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Chapter 4

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Department
Social Sciences and Humanities
Course
SSH 105
Professor
David Hunter
Semester
Fall

Description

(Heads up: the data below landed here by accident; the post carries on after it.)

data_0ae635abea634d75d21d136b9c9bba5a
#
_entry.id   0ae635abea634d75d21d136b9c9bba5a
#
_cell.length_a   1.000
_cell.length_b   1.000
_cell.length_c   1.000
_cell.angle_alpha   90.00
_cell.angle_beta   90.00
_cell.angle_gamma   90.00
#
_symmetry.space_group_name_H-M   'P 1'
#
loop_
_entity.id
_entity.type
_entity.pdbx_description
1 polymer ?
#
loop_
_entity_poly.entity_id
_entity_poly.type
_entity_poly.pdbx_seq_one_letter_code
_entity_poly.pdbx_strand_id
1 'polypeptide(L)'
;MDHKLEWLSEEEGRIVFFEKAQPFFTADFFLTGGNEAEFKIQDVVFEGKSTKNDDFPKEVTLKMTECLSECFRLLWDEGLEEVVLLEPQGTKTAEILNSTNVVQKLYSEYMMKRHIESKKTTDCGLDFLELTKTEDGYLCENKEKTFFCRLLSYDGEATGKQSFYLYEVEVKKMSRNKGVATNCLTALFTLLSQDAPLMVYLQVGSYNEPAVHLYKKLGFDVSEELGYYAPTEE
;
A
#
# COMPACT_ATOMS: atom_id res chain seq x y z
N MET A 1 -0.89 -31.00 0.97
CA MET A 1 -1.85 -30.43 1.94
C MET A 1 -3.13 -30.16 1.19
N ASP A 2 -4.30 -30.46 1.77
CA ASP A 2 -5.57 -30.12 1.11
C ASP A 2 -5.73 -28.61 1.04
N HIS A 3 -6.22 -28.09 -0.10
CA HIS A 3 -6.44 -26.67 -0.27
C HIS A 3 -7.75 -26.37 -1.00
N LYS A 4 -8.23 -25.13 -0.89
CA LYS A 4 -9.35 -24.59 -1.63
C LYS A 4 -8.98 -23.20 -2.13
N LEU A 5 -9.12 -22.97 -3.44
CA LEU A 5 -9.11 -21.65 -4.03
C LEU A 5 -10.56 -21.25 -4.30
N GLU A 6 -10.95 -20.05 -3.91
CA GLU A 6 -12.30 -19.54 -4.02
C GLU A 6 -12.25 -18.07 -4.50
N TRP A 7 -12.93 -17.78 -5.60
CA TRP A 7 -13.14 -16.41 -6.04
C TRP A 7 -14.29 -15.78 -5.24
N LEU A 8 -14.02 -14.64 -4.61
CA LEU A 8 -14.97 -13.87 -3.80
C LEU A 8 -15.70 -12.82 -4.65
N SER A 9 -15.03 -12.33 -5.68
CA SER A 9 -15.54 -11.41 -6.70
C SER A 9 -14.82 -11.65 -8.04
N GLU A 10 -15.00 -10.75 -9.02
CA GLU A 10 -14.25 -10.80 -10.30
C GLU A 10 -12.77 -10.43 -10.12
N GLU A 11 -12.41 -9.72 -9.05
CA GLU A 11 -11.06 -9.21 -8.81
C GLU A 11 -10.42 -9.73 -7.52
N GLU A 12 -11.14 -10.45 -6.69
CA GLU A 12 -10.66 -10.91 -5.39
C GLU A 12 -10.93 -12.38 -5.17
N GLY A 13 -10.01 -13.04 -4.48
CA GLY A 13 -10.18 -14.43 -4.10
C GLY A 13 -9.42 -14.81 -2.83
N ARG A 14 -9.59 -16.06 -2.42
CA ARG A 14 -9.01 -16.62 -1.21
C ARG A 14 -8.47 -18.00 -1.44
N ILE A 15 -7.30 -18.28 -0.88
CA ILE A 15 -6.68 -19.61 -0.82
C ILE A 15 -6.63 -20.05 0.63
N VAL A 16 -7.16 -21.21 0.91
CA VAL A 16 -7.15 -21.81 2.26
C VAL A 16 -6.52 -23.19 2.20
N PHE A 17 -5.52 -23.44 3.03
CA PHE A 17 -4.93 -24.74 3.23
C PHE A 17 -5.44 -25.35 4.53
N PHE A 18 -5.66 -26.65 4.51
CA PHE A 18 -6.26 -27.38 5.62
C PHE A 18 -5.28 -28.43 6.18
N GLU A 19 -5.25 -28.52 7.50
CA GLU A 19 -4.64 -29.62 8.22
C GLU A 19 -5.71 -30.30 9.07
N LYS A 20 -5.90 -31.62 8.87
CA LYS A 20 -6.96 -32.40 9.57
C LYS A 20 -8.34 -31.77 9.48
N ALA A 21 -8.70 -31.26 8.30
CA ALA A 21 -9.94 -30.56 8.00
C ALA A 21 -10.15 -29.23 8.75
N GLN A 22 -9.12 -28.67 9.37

 We have learned that good reasons are both sufficient and acceptable o In chapter 3 we covered what it means to be sufficient, but what is counted as acceptable? Chapter 4 is also about what it means to be acceptable  Sometimes our reasons to believe something come directly from a source of evidence o Observation, measurement, and testimony are sources focused on in this chapter  We need to find if the source of evidence is acceptable, and most importantly reliable o A source of evidence is reliable when it provides accurate or truthful evidence more often than not. For example, flipping a coin to guess the weather is not as reliable as looking out the window.  There are 3 main points to keep in mind when thinking about the reliability of evidence o The Matter of Degree. Some sources of evidence are more reliable than others. It is hard to imagine that a source is 100% reliable because there could always be a malfunction But there is a minimum level of reliability needed o Another is Optimal Conditions. We must keep in mind whether the conditions are optimal, meaning we must know what the conditions are. For example, a scale is only accurate when it is on a flat and level surface, and eyesight is only reliable in good light conditions o The last is Topic Relative. Simply put, just because a source is reliable for one topic does not mean it is reliable for others. Example: The scale may be a good source of evidence for my weight, but not on my mood or cholesterol levels  Evidence is unacceptable if we have good reason to believe that it is undermined or overridden by other evidence we have o Undermined is when we have reason to believe that a source is not reliable (bias, ulterior motives, etc). Undermined evidence can still be accurate, but should not be trusted o Evidence is overridden when we have evidence that points in the opposite direction. To expand it is overridden when:  It conflicts with evidence from a known reliable source  It conflicts with expert opinion  It conflicts with what we already have good reason to believe  Mistakes To Avoid: Relying On Ignorance o It is a mistake to accept some evidence just because one does not know of any undermining or overriding evidence. You are obligating to look for overriding and undermining evidence before making a decision  Perceptual Observation o Based on our sense organs, and is reliable in some cases but not in all cases  There are also lots of things we cannot tell with our sense organs (such as if a person has AIDs) o Perceptual capacities are subject to illusions  Some visual illusions are optical – that means their explanation has to do with the way light works. For example, a straight stick in a glass of water looks bent because the light reflected off the part of the stick in the water is slowed down as it travels through the water causing it to change directions slightly  Some visual illusions are cognitive – they have to do with the way our visual system is structured or the way it works. For example the “flipping cube” or infinite stair case, or railroad tracks that are parallel that seem to meet in the distance. Memory  Memory is NOT a source of evidence, rather, it is a repository of evidence o We know that memory can be unreliable. Studies done on eyewitness reports show extremely high variety in their explanations o It is as if when memory is put in, stored, or used it gets distorted o In a study, subjects where told a story about how they poured a slimy substance onto the head of their grade 1 teacher. The story was the same for every subject, except for names and places. They were provided with fake photos of the event. 65% of the subjects reported that they remembered the event in vivid detail, and expressed shock and surprised when told the entire event was fictional Testimony Evidence that consists in what other people tell us is testimonial evidence. This includes the information we get from newspapers, teachers, and parents. Even when your friend says that there is a fridge full of beer, it is a testimony. Testimonial evidence is acceptable if, but only if  It is on an appropriate topic  It is from a competent source  The source is unbiased Appropriate Testimony The evidence must be on an appropriate topic. An expert in gardening cannot give acceptable testimony about car engines. There are some topics where there are no such things as experts, and so where an appeal to a witness is not acceptable  Matters of personal taste or preference (Ex: Springsteen is better than Eminem)  Where the facts are too complex (Ex: Why stock market goes up or down within a few hours)  Where there is no settled expert opinion (The leading edge of scientific investigation) Competent Testimony Testimonial evidence is only acceptable if the witness is competent The witness is competent only if:  The witness is properly trained or experienced  The witness is fully informed on the matter at hand o There are independent conditions: someone might have lots of relevant training but not have studied the case on which she is giving her testimony  Note 1: These conditions are independent. You have to check each one  Note 2: If you think that some testimony is not acceptable, then you have to say which of the conditions it fails to meet  Note 3: Testimony that is not acceptable might still be true! Even biased fools can speak the truth Advertising and the Media Advertising a
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